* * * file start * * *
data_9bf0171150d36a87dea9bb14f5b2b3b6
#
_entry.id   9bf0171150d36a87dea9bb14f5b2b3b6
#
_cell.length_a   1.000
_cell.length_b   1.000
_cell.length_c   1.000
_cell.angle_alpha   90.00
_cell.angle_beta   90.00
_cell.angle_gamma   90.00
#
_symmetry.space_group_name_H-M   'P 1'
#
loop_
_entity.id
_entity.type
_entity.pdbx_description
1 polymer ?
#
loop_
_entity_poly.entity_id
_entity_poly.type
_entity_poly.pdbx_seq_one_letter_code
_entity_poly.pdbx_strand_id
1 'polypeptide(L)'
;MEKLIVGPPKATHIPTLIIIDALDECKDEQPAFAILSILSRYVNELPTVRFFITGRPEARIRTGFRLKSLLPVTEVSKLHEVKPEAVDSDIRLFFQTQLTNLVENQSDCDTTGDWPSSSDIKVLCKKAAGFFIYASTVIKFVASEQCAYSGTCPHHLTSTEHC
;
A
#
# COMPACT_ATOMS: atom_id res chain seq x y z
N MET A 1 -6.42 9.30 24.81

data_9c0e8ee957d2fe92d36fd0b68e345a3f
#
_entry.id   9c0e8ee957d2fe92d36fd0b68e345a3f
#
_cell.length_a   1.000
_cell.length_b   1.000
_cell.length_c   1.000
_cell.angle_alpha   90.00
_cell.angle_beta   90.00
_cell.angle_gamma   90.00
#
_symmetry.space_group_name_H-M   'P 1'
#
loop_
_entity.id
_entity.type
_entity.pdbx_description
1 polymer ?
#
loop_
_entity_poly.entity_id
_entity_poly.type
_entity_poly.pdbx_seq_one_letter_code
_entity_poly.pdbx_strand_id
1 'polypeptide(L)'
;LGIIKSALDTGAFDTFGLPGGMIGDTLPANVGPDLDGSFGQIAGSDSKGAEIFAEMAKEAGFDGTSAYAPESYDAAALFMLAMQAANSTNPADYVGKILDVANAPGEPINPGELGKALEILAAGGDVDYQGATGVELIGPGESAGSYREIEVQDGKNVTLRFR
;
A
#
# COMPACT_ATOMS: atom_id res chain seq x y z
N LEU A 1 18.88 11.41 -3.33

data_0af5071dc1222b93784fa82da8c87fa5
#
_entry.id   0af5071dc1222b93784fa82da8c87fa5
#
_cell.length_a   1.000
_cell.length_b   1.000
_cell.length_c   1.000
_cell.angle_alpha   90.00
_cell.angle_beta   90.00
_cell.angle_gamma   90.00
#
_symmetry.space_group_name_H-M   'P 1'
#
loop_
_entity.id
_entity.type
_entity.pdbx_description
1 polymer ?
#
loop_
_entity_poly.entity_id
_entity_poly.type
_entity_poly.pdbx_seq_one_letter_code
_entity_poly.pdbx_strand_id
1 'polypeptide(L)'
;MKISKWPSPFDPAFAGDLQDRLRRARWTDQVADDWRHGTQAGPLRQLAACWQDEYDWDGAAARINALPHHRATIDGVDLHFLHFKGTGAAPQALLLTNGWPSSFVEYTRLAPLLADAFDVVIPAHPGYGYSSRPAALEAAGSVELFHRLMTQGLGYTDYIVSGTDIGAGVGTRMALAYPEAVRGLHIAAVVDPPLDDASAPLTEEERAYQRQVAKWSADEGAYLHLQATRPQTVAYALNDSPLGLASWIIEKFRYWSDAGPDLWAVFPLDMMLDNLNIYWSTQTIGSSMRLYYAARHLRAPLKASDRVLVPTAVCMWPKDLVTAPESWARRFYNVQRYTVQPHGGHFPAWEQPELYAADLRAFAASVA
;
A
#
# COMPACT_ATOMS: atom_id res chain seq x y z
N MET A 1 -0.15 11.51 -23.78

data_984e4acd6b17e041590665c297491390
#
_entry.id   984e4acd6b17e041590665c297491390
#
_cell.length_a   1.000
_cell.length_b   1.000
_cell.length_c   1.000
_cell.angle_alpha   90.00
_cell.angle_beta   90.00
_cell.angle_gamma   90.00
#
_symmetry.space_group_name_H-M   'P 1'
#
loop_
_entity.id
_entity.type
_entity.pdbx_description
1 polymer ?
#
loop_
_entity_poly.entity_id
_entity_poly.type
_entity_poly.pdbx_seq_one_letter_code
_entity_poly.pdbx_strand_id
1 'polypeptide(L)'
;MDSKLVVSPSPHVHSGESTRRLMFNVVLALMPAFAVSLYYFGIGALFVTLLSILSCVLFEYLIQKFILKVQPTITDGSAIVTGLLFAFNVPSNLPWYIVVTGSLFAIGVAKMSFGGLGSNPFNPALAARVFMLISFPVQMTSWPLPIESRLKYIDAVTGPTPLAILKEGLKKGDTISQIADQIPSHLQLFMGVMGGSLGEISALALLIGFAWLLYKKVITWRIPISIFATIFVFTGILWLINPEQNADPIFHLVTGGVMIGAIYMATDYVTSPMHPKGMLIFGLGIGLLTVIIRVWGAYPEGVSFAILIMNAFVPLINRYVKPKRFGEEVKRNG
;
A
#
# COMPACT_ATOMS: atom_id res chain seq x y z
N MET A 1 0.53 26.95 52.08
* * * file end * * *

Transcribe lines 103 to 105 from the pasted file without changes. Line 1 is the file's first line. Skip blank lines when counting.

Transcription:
_cell.angle_gamma   90.00
#
_symmetry.space_group_name_H-M   'P 1'